There is so much to learn from a single night of tending bar. On a recent Saturday, I was one of several bartenders for a charity fundraiser in Rochester. It was a farm-to-table event put together by the fine folks at Breathe Yoga, and it featured local food and all Finger Lakes wines.
I recruited the wine donations, then tended bar myself. Here's what I learned.
1. People like red wine, and Finger Lakes reds are plenty passable for the masses
I divided the red wines into two main groups: lighter-bodied reds (mostly pinot noir) and bigger-bodied reds. Pinot was popular, but many consumers just wanted something dark. The surprise smash hit of the night was Keuka Spring Vineyards' 2010 Miller's Cove Red, which poured the darkest color of the many wines we featured. It was gone quickly. Only once did someone taste a Finger Lakes red and decide they didn't want it. These were, for the most part, not discerning customers; they just wanted a standard red. This is not typically a regional strength, but it says something about the quality of the winemaking when consumers are almost uniformly satisfied.
2. People know variety much more than anything else
Actual conversation with a guy who appeared to be around 40:
Him: I'd love a zinfandel.
Me: These are all Finger Lakes wines, and these producers don't specialize in reds quite that style.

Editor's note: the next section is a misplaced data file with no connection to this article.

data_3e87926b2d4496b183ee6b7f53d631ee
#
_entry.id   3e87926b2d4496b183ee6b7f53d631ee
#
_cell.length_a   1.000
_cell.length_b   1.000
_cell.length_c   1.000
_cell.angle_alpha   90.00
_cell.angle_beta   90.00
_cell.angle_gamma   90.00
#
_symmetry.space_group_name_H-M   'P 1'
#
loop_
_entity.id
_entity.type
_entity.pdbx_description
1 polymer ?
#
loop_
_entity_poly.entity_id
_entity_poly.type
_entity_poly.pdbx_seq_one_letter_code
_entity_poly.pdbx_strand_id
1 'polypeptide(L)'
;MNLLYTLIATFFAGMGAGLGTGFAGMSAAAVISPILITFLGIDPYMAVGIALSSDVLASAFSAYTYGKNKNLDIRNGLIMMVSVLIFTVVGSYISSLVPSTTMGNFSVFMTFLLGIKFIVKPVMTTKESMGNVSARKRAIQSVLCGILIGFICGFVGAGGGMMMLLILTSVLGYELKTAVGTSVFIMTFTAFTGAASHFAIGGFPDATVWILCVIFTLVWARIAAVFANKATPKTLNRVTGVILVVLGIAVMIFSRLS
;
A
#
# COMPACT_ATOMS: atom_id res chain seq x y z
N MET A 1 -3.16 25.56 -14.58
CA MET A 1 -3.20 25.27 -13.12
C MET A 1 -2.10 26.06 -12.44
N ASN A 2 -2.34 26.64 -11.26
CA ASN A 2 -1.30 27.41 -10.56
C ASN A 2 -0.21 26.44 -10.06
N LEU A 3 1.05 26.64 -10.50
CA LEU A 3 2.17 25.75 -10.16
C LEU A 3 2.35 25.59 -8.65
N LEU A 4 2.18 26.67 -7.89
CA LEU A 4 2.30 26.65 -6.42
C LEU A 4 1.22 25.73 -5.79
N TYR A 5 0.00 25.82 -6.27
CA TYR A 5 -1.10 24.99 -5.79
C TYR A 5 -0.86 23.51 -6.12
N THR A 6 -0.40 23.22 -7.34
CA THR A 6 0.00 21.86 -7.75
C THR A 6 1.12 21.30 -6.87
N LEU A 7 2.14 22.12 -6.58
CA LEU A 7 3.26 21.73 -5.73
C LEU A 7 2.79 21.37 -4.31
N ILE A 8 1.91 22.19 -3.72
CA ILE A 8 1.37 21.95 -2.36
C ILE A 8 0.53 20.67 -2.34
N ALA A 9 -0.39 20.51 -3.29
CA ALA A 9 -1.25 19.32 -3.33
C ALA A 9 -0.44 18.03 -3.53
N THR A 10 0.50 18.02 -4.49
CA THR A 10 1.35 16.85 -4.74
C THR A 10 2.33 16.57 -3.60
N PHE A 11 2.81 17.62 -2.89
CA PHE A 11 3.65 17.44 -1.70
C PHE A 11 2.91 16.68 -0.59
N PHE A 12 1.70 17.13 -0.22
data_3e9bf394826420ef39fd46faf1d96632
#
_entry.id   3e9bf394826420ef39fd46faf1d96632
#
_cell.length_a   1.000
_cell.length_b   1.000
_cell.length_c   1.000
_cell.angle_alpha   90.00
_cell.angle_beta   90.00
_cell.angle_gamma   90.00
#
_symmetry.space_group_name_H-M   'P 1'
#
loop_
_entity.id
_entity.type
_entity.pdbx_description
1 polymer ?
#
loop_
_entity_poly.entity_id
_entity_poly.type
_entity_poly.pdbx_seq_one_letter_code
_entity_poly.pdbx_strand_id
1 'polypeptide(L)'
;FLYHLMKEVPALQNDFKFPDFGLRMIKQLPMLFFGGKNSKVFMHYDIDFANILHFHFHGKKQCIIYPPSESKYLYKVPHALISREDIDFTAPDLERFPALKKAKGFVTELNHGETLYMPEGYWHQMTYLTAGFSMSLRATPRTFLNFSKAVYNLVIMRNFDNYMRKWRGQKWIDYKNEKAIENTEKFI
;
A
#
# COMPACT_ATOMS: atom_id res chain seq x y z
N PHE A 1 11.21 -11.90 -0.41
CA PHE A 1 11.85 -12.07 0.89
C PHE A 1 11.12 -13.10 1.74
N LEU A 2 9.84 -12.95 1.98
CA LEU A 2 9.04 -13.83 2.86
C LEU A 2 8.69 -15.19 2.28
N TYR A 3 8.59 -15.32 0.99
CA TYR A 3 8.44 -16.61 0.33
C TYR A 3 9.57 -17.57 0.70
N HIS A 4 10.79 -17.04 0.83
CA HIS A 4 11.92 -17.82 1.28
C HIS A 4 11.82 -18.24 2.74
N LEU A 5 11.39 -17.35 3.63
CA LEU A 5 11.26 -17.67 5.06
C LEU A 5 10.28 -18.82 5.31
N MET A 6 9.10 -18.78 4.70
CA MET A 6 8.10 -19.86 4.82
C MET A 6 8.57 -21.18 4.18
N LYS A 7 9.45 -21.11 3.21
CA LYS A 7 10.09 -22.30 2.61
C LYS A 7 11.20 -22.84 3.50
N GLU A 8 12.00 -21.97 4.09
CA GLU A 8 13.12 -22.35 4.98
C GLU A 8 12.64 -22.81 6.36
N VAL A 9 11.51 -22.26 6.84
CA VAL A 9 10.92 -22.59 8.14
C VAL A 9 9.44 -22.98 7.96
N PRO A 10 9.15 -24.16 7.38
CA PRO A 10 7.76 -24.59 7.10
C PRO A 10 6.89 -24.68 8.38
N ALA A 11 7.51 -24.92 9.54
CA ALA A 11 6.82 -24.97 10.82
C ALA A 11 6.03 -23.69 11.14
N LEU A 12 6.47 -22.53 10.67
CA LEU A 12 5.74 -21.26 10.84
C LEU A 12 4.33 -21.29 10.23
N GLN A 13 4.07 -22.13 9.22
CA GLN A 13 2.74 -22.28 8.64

Him: Oh, gotcha. Then I'll take a malbec.
I don't bring this up to poke fun. I think this is a symptom of the pernicious by-the-glass lists that plague this country. So many restaurants serve a shiraz, or a zin, or a merlot. No other information for the customer needed.
3. Many casual consumers still assume that riesling means "sweet"
Over and over, when I mentioned there was plenty of good riesling, people would say, "Okay, but do you have anything that isn't quite so sweet?"
This opened up a nice window for conversation and education. But I was surprised that riesling still carries a training-wheels stigma for some consumers.
4. Man, do people drink a lot of freaking chardonnay
5. Those who want to be educated make up a small percentage of consumers, but they're thirsty for knowledge
Most people just wanted a glass of wine, and it hardly mattered what we were pouring. But those that wanted to learn really wanted to learn. They were interested in vintage variation, which grapes worked well locally, which producers were strongest, etc. There are opportunities with this crowd, and I hope the wine industry continues to cultivate their passion.